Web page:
As i was sifting through websites, i decided to give my ISP in Malaysia, a visit. I have an account with them which gives me perhaps the best internet in Malaysia at the moment. Of course with my information security training and background, i have a keen eye on things that do not look good…
I use Google Chrome for my daily surfing and online transactions. They do have an edge with the amount of time spent in infusing security with browsing. Though, we have our doubts on their legions with government surveillance bodies, I have got to say that they do know how to protect their netizens…
Data breaches are made not by an attack which takes a few hours, no. It is made with exact precision. Typically synonymous to a military attack, black hatters follow a strict process, known as the cyber kill-chain. We have come across kill-chains in the military but it is prevalent in the world of cyber warfare. It takes a lot of effort, meticulous planning and an evil deed to go through with a cyber attack. Hence we call them APTs. APT stands for… Advance Persistent Threats. We, as security professionals are trained(hopefully) to look at signs of an attack taking place.
I cannot stress more, the importance of sniffing out potential failures and disclosing this things to companies. This is what we do as ethical security professionals. We never take for granted the signs of an imminent attack or disclosure of personal data.
I, remember once, my father forwarded me a suspicious email. I trained my parents well, when it came to phishing emails. Kudos to my parents, for always following up with me, if there was something out of the ordinary. Now, back to the suspicious email. It was from our national power company, seeking out for bill payments etc. What caught my eye was the domain and the email address this mail came from. My thought was, “Hey, how did they get my fathers email address. This is bad, they must have breached the database of the Power Company and got a list of emails”. Deadly. I notified the relevant authorities, and up to this day, no acknowledgement came from them.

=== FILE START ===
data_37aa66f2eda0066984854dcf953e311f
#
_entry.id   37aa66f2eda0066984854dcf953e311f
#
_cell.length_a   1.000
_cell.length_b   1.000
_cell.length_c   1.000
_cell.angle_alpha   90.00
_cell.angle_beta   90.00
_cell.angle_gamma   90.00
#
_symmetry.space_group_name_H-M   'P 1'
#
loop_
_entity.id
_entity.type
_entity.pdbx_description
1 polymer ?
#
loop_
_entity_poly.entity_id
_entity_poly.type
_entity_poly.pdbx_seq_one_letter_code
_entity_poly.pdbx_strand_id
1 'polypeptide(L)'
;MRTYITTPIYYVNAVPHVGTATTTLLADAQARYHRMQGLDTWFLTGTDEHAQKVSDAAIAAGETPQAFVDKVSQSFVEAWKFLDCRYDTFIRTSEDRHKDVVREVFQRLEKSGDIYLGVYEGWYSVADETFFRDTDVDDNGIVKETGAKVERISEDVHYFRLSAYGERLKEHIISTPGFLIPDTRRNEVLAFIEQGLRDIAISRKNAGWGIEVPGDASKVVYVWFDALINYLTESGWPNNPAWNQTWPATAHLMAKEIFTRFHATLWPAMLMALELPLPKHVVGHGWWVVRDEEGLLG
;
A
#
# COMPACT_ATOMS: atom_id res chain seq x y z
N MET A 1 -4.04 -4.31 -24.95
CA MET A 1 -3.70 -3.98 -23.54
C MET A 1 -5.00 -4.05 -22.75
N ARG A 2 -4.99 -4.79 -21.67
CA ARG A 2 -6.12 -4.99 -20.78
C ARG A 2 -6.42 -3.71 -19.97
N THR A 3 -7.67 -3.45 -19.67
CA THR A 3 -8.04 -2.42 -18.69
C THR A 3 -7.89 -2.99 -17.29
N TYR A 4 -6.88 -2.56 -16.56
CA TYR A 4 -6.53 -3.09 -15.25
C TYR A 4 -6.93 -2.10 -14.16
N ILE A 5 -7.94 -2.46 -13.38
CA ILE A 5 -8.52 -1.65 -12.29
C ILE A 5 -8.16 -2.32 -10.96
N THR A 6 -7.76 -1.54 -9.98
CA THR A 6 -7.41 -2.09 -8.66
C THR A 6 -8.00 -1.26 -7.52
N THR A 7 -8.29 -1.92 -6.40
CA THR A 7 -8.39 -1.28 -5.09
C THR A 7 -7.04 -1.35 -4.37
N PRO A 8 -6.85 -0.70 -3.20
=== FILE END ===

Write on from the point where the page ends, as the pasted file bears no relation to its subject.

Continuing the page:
Back to Chrome, yes the powerful sniffer of trouble, gives you an idea whats good and bad. So, i wanted to check my account with this service provider. When i got to the page, Chrome gave me a warning, in fact the warning was really interesting. It just stated that the Service provider uses SHA-1 on its trust chain. Ok, i am cool with that, who wants to attack a Malaysian service provider. I do not know, but according to the Kill-Chain, it might be something bigger. So i would say, fix your own flaws, and lessen your attack surface.
I gave Qualys a crack, i did the awesome test to check the sites SSL certification. It was very eventful and it gave me a grade “F”. What!!! No way, i have all my Personal Information on that site. It has SSLv3 enabled and some of its cryptographic issuance are obsolete. This is bad. You are talking about customer data and a potential attack surface for a black hatter. We all hear of multi-million dollar loses from breaches. They all start from a flaw not fixed.
I do hope they fix it, as i disclosed this flaw to them. It might be a small issue for humongous security teams, and perhaps a financial cost to them to fix the certs, but it is definitely going to prevent a massive issue later on.
People reading my blog, always listen and watch out for warning signs. Since we are ultra connected these days, you can never go wrong spending a few minutes with your security. It saves you in the long run.